Police in Lincolnshire have said more than 1,000 hare coursing incidents were reported across the county over a period of just seven months.
The figure is the second-lowest on record for the county but still remains alarmingly high.
The force said that between September 2019 and March 2020 1,048 incidents were reported.
It compares to:
- 873 reports in over the same period in 2018-2019;
- 1,365 reports in 2017 to 2018, and
- 1,965 for 2016 to 2017.
Chief Inspector Phil Vickers, who leads rural crime for the force, said: “The last 12 months have been challenging times for our farming and rural communities – economic uncertainty, flooding and feeding the nation under lock-down.
"During this time, offenders have sought to continue their activities in fields across Lincolnshire, with hare coursers travelling significant distances to trespass, cause damage and intimidate local people.
Our approach under Operation Galileo last season was to focus on prevention – stopping the offences from happening, making use of tactics that really impact on offenders.
“We have been able to seize dogs and have them forfeited at court – this continues to be the sanction that has the greatest impact and makes Lincolnshire an unattractive place for offenders to visit.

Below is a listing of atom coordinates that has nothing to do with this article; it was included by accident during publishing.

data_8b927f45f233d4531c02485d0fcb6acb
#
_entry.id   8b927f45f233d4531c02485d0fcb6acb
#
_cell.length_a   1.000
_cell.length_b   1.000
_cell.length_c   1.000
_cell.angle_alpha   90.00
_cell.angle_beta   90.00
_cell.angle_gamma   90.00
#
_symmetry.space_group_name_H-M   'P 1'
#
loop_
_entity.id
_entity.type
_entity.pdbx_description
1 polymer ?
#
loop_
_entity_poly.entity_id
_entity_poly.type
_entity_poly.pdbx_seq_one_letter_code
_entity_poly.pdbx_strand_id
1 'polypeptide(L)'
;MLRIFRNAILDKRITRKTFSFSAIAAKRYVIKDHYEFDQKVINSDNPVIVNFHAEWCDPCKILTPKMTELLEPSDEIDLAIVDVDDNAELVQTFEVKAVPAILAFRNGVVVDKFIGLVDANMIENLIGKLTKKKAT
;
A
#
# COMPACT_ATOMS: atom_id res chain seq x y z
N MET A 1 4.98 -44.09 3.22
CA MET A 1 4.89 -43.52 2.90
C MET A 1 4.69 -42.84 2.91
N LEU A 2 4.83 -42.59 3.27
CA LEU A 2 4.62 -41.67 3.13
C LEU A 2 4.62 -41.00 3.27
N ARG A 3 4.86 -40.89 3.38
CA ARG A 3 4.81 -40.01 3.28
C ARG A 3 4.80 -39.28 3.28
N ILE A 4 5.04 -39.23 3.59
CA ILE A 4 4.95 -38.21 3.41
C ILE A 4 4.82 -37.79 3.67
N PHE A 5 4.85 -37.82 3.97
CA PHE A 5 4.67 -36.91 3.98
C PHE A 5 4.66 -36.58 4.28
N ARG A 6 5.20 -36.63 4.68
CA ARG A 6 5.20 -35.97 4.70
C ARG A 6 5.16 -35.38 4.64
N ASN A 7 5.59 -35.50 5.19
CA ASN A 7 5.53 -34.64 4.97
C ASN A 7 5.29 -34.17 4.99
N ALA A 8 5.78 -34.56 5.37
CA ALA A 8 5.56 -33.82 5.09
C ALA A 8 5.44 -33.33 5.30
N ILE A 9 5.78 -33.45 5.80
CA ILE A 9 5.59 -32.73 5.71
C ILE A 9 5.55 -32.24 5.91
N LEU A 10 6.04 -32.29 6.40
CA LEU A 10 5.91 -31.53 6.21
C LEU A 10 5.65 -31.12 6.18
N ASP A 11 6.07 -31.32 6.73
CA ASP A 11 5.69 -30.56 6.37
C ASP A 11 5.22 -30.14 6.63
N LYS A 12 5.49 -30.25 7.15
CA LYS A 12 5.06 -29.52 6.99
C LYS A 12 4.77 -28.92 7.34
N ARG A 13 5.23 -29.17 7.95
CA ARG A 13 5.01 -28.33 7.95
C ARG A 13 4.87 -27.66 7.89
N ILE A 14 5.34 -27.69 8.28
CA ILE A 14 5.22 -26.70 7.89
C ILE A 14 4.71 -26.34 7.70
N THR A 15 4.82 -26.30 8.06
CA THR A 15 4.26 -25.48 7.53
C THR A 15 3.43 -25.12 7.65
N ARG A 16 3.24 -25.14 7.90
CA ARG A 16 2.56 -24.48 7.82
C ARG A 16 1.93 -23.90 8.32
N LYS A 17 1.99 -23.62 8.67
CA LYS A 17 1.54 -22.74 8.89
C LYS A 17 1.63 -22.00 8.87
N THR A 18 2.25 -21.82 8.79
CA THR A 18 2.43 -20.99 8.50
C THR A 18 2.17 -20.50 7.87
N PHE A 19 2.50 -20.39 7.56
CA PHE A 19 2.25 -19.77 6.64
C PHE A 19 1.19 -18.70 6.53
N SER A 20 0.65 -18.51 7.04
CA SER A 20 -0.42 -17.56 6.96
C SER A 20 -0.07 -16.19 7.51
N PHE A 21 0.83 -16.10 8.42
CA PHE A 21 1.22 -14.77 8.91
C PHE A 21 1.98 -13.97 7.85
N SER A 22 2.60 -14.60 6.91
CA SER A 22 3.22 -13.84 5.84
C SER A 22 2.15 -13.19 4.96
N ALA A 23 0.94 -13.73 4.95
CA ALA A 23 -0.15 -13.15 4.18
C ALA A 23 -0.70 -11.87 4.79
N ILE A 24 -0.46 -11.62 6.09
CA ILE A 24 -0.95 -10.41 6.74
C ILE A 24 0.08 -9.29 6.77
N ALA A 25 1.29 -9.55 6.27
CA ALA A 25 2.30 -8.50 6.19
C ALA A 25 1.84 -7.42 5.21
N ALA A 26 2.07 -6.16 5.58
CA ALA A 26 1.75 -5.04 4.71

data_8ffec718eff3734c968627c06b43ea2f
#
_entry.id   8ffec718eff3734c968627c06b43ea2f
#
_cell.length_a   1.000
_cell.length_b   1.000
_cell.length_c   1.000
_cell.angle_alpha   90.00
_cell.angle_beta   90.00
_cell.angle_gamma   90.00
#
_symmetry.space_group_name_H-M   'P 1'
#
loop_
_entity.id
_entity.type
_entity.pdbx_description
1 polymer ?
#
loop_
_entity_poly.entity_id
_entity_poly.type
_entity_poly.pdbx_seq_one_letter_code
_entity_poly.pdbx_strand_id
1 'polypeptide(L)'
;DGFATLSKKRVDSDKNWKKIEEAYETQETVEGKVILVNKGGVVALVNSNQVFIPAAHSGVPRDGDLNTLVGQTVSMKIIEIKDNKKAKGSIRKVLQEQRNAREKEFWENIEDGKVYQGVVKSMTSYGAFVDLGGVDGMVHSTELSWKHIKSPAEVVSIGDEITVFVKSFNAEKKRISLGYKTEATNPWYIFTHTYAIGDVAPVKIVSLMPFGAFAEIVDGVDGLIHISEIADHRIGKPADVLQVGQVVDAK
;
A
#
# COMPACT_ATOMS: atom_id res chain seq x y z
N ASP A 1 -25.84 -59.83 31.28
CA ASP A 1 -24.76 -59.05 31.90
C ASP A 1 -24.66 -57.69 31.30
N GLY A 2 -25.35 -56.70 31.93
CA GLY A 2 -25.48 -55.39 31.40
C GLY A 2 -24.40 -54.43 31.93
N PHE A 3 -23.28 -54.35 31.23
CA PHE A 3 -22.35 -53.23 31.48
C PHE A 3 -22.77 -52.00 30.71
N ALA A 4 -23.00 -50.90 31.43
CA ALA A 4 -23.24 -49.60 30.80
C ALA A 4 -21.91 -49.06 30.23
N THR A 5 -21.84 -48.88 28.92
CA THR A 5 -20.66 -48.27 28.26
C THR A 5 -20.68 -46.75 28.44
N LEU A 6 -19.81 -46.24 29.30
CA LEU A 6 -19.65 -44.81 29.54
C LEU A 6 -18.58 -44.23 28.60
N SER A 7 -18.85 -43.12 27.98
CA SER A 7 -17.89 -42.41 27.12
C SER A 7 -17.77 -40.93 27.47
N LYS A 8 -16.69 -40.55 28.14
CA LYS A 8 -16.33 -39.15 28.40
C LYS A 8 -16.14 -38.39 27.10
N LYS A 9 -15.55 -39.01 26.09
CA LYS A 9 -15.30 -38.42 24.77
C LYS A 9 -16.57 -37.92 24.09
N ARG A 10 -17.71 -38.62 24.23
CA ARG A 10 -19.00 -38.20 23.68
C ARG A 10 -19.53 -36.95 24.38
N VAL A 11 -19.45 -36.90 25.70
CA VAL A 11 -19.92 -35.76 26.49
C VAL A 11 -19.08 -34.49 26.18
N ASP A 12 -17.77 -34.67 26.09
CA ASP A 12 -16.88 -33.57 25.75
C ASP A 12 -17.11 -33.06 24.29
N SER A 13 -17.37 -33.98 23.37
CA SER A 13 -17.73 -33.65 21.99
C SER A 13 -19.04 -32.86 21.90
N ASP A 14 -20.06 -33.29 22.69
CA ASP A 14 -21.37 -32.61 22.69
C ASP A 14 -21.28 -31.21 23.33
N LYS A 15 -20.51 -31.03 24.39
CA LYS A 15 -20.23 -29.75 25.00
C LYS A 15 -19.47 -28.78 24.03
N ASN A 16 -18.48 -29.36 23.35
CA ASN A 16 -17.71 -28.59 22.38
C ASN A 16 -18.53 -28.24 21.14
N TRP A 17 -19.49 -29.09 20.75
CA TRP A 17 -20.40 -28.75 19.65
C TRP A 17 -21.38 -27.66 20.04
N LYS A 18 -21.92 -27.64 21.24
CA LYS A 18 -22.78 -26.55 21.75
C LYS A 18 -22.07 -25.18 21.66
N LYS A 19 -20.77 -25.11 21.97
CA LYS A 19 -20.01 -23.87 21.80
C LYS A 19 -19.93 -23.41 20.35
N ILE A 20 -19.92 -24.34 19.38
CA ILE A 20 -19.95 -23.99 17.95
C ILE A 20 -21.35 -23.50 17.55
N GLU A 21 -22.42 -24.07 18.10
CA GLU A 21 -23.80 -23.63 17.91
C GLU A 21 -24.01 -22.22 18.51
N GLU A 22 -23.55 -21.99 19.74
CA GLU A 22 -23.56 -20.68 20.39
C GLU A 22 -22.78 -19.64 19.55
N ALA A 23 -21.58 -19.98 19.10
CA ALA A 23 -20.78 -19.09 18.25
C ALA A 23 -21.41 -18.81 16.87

"We are working with partners to secure a change in the law, that give courts the powers they need to appropriately deal with hare coursing.
A total of 1,048 incidents, from September 2019 to March 2020, is the second-lowest on record, but every incident is one too many and we will continue to adapt our working – the only acceptable level is zero.
“I’m hugely grateful for the support we have had from partners in the NFU, CLA and other local organisations.
"We have encouraged local communities to report suspicious behaviour at the earliest opportunity, and it is that information that has been key to us getting ahead of offenders.
“We have made use of technology – drones and farmers are routinely passing locations to our Control Room and giving the 'What3 Words' location – that has helped us put our officers in the right place, and is a good example of us all changing our practices to prevent crime.”